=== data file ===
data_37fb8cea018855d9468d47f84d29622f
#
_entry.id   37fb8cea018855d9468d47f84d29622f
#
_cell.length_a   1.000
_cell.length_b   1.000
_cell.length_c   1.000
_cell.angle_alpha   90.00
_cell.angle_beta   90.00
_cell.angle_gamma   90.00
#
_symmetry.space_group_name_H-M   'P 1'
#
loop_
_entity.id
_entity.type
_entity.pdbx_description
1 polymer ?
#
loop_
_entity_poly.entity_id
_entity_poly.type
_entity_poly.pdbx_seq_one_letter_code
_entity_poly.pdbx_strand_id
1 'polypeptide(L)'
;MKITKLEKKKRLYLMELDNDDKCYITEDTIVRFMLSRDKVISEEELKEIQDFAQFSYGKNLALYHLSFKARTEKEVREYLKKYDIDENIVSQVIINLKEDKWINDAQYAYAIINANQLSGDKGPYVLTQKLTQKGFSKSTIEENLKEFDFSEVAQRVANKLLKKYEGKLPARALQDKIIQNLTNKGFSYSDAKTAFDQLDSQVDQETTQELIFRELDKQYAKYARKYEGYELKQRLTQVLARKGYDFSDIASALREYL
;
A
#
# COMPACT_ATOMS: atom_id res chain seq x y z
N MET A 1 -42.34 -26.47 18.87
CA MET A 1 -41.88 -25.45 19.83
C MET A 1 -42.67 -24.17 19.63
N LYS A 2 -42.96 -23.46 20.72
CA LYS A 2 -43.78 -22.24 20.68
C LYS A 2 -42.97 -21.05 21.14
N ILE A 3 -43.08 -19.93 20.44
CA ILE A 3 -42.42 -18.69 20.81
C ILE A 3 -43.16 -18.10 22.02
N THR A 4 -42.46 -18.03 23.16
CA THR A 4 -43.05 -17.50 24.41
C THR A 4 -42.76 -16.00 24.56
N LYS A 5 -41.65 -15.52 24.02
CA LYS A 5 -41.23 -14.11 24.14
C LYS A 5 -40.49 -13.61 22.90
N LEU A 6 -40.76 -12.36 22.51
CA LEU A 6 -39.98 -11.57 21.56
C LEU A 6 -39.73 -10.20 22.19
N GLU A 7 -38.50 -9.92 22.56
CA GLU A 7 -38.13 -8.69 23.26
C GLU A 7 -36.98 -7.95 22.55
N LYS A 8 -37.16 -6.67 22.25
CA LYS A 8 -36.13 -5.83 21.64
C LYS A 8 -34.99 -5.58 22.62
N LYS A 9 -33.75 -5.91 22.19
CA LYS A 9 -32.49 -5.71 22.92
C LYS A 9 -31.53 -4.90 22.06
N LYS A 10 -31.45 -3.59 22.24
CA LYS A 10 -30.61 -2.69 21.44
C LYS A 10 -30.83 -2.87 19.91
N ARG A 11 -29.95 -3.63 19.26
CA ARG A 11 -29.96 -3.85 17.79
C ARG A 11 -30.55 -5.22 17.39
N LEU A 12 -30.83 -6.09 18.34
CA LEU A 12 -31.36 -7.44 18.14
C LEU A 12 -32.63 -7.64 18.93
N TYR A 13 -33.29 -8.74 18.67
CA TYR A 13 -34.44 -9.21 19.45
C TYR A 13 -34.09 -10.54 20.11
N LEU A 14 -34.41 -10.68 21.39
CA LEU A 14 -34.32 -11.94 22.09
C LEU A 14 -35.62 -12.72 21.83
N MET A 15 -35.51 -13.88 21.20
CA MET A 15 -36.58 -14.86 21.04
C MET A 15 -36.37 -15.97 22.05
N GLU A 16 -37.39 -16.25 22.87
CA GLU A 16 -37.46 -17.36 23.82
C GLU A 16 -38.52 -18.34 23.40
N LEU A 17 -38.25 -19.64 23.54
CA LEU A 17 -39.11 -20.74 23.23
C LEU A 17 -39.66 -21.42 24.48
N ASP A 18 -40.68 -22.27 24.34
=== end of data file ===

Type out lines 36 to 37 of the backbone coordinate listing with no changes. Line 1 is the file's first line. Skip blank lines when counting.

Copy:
C LYS A 2 -42.97 -21.05 21.14
N ILE A 3 -43.08 -19.93 20.44